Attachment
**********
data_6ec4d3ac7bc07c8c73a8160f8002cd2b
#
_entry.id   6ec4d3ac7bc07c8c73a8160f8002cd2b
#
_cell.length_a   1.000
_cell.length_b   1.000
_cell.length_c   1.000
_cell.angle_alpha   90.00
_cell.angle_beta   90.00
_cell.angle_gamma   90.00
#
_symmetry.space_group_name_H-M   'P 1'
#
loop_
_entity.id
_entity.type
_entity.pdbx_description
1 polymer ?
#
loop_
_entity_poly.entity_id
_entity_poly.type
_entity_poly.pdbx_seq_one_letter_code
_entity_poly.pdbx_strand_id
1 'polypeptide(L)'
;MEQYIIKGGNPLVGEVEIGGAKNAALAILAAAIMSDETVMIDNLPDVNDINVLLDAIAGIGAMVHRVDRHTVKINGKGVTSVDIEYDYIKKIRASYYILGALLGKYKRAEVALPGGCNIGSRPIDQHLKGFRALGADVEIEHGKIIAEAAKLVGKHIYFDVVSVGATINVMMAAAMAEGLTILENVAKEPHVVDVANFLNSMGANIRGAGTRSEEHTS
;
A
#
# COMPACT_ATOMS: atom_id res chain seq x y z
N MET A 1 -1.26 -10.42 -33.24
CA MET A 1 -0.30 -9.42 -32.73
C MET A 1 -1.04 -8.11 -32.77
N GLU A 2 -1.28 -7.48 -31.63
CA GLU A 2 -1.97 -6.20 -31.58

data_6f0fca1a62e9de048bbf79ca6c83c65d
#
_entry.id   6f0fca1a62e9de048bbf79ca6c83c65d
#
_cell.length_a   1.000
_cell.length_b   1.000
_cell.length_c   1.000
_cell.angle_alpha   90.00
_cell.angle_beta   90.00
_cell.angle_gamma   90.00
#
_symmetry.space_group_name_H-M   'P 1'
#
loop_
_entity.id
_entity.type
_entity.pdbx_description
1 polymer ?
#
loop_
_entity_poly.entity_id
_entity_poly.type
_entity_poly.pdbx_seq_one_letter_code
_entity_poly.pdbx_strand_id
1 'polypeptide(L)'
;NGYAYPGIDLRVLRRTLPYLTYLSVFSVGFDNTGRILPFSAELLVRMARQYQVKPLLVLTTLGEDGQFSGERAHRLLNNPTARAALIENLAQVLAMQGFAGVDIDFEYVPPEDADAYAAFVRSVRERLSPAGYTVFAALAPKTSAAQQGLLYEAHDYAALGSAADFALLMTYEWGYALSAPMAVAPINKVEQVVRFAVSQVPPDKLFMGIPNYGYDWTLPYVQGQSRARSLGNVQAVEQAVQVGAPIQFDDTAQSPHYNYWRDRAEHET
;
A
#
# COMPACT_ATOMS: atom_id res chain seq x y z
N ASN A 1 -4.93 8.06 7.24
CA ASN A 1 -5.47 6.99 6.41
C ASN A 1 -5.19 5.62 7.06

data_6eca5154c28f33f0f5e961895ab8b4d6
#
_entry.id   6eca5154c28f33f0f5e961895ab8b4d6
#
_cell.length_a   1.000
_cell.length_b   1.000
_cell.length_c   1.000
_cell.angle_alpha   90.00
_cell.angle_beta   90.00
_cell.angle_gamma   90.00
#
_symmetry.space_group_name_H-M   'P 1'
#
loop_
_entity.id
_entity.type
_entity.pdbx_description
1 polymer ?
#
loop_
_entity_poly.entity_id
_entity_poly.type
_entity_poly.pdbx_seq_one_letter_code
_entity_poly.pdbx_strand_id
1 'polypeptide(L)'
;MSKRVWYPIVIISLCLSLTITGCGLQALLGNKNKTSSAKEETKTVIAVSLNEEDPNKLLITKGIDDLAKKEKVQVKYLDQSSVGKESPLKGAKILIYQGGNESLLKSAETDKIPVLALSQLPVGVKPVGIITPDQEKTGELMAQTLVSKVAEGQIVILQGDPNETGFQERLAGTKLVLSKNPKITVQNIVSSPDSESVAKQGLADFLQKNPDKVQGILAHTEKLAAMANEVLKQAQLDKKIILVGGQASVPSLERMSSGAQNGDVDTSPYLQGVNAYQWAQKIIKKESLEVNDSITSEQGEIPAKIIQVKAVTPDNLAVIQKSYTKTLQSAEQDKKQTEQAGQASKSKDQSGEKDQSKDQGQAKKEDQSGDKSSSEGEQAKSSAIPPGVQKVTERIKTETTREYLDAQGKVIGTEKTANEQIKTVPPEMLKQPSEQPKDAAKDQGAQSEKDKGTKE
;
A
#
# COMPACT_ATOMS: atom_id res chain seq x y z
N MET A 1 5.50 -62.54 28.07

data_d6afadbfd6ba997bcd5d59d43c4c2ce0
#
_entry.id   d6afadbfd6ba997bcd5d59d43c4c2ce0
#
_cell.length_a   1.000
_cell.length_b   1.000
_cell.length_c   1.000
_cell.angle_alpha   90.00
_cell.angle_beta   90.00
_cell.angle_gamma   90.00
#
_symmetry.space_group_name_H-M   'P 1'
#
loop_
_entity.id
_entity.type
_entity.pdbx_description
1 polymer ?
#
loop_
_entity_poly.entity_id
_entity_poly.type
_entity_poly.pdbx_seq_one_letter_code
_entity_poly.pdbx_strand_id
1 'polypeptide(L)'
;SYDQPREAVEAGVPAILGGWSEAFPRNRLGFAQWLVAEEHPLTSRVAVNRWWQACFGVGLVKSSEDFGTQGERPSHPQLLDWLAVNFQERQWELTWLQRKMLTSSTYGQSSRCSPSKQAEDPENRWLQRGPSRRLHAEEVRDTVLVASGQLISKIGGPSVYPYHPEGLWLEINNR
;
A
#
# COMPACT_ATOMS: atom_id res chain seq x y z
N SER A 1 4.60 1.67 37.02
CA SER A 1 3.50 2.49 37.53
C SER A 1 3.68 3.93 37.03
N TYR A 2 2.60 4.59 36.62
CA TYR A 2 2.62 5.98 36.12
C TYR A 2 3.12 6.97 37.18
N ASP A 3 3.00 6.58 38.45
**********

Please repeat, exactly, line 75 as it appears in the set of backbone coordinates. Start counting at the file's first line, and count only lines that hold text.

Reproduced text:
_cell.length_c   1.000